# Michael Kaplan on 15 Mar 2005 7:42 AM:
I do not hold MVPs in less esteem after this. After all, I used to be an MVP (for Access), and was almost made one again (for MSLU
) just before I went full-time. :-)
(In fact I am the first MVP who was allowed to resign -- a story about which I probably cannot say more without getting in trouble!)
I do not hold that important person in less esteem either -- they are still one of the coolest and most kickass people at MS as far as I am concerned. But everyone makes mistakes....
After having many conversations with FoxPro experts like Nancy Folsom I simply have trouble seeing the difference between this and the FoxPro/VFP split.
(With one important difference -- VB.NET *has* resources and support whereas I always felt VFP has succeeded in spite of the lack of such support from the higher-ups at Microsoft.)
# Michael Kaplan on 15 Mar 2005 7:50 AM:
J. Daniel -- I am not sure if it was published or not (!), but I think I even wrote an OpEd for VBPJ about VB.NET and that the jury was still out (this was before the first version had even shipped). And even though I do not use VB.NET, I have nothing against those who do, and I think is as much VB as VFP is the original FoxPro. Despite the spew Manip is flinging, a lot of the team was the same and some of it still is.
While they could have proven such a thing with a bolt-on VB6, I think that the COBOL.NET demo was a lot more powerful (at least it was for me). And I definitely think it is too late to move back to such a model....
# J. Daniel Smith on 15 Mar 2005 8:28 AM:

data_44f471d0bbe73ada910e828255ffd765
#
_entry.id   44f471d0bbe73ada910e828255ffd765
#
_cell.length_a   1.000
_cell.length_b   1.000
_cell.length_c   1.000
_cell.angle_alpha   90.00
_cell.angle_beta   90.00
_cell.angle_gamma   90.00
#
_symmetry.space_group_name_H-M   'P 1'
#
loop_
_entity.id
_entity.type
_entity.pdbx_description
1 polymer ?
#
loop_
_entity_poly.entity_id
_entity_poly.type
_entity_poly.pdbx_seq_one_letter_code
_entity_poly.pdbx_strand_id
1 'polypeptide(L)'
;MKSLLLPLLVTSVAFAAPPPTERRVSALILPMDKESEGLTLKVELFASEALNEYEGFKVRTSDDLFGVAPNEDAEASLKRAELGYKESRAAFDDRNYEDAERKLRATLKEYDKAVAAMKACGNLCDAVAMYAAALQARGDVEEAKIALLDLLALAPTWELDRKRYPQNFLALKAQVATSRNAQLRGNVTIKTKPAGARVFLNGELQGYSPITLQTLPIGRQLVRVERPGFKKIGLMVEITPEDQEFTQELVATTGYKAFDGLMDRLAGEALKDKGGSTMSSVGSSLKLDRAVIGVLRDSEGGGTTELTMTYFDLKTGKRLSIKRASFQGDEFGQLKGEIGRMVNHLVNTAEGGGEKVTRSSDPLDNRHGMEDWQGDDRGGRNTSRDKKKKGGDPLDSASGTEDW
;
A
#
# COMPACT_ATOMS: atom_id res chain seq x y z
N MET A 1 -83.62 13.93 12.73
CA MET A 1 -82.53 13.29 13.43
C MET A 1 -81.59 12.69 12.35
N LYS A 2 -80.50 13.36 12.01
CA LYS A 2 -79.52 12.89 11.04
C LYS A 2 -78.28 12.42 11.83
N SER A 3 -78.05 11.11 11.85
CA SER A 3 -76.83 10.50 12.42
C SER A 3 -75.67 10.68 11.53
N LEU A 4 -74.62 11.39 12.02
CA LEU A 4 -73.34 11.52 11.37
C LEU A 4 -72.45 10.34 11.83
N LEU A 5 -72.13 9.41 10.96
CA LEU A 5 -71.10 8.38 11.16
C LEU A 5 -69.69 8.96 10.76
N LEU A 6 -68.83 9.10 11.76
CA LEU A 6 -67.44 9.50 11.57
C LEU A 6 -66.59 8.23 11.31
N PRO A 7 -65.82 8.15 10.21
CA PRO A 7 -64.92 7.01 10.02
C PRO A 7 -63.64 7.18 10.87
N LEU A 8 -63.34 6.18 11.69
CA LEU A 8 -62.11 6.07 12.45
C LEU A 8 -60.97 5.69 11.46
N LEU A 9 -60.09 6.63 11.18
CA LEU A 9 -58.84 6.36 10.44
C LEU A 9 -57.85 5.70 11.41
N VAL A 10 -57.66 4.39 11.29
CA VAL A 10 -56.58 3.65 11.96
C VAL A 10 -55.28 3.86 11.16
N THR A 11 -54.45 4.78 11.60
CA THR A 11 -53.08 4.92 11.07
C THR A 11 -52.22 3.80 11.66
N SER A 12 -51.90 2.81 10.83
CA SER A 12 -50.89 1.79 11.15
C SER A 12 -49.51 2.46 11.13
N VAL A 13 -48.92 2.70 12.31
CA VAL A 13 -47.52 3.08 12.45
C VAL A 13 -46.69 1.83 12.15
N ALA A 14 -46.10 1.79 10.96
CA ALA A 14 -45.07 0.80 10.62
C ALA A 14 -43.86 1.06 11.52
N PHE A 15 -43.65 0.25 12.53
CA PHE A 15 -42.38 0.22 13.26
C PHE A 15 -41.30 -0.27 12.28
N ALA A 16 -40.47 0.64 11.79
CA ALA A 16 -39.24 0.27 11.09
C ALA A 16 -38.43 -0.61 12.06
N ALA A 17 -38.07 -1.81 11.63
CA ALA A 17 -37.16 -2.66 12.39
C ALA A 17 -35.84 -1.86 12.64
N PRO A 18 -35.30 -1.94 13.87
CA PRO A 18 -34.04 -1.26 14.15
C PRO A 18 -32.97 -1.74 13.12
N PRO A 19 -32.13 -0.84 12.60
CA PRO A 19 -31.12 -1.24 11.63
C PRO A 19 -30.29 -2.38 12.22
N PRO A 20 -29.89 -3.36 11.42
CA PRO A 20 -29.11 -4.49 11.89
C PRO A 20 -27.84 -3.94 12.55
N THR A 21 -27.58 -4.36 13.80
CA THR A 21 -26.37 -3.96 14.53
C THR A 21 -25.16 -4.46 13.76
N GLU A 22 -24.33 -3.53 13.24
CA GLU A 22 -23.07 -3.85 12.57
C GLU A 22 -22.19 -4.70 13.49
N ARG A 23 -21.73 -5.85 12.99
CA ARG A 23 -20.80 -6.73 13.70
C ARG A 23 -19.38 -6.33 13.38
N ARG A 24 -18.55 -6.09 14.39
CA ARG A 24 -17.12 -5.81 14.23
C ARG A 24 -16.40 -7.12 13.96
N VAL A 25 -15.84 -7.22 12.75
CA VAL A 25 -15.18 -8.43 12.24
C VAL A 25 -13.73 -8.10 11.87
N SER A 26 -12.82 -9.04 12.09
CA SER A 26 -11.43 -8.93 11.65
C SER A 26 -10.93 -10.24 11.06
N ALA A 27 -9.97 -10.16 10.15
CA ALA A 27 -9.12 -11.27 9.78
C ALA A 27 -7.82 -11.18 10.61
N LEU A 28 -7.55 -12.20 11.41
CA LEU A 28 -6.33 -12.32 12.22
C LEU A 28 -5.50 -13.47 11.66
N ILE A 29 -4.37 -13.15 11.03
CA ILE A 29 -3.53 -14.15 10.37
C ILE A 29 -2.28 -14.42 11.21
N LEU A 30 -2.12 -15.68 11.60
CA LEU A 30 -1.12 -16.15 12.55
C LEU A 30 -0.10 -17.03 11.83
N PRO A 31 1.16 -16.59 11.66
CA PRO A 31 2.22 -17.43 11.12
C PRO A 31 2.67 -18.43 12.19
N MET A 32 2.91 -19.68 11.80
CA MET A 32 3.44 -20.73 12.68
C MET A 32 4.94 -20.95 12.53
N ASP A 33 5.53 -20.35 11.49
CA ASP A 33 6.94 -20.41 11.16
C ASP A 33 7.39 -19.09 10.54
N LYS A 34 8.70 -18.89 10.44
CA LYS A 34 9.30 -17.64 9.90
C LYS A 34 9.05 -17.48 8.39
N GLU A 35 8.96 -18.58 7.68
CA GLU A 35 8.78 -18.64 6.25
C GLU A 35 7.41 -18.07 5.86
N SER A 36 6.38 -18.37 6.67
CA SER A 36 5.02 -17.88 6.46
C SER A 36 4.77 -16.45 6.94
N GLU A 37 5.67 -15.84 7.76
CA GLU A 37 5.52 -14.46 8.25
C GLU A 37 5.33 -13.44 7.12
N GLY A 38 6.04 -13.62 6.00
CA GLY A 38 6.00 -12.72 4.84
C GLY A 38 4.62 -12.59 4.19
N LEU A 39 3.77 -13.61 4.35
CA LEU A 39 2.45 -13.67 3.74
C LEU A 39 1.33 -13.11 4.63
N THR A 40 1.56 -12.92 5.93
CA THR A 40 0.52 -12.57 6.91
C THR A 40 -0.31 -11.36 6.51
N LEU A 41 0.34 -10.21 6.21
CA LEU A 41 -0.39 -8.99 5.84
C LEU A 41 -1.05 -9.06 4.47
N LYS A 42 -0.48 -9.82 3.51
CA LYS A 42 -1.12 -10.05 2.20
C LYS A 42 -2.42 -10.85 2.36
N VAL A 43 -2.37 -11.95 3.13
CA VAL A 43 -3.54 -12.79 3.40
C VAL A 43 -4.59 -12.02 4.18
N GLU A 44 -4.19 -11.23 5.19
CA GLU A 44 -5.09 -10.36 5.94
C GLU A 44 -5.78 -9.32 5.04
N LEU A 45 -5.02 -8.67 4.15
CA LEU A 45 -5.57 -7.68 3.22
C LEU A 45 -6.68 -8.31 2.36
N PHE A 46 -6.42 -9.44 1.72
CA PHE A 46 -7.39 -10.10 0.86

Yes, COBOL.NET sounds pretty slick (although I haven't looked at COBOL code in 15 years).
Microsoft was between a rock and a hard place: had they created VB7 (an evolution) instead of VB.NET (a revolution), people would have complained that too much of the cool new .NET stuff available to C++ developers (remember, C++/CLI done the first time, no C#) was inaccessible/hard-to-use/etc. They tried the evolutionary approach with Managed C++ and it didn't work to well, C++/CLI is more of a revolution--at least from the C++ point of view.
I think VB.NET would be great - if there wasn't C# as an option. I'd use VB.NET when I didn't care about all the details, and C++/CLI when I did. And in Visual Studio 2005, I can have both in the same project. But C# is so much more accessible to a C++ programmer...
# Michael Kaplan on 15 Mar 2005 8:33 AM:
There are a few specific situations that have been better in VB.Net, such as optional parameters (try automating Word without them -- you will go nuts!).
I have used C# for my managed code forays, and not been unhappy. But in a world where people like different things I would never say that a language was un-necessary just because I was not speaking it. If that were true I'd be telling everyone they should speak English! :-)
Yuhong Bao on 15 Oct 2010 9:24 PM:
The funny thing about this is that MS have continued to develop VBA further, which was the base for VB6. With Office 2010 they even ported it to 64-bit. Could a new Classic VB be developed on top of VBA 7.0?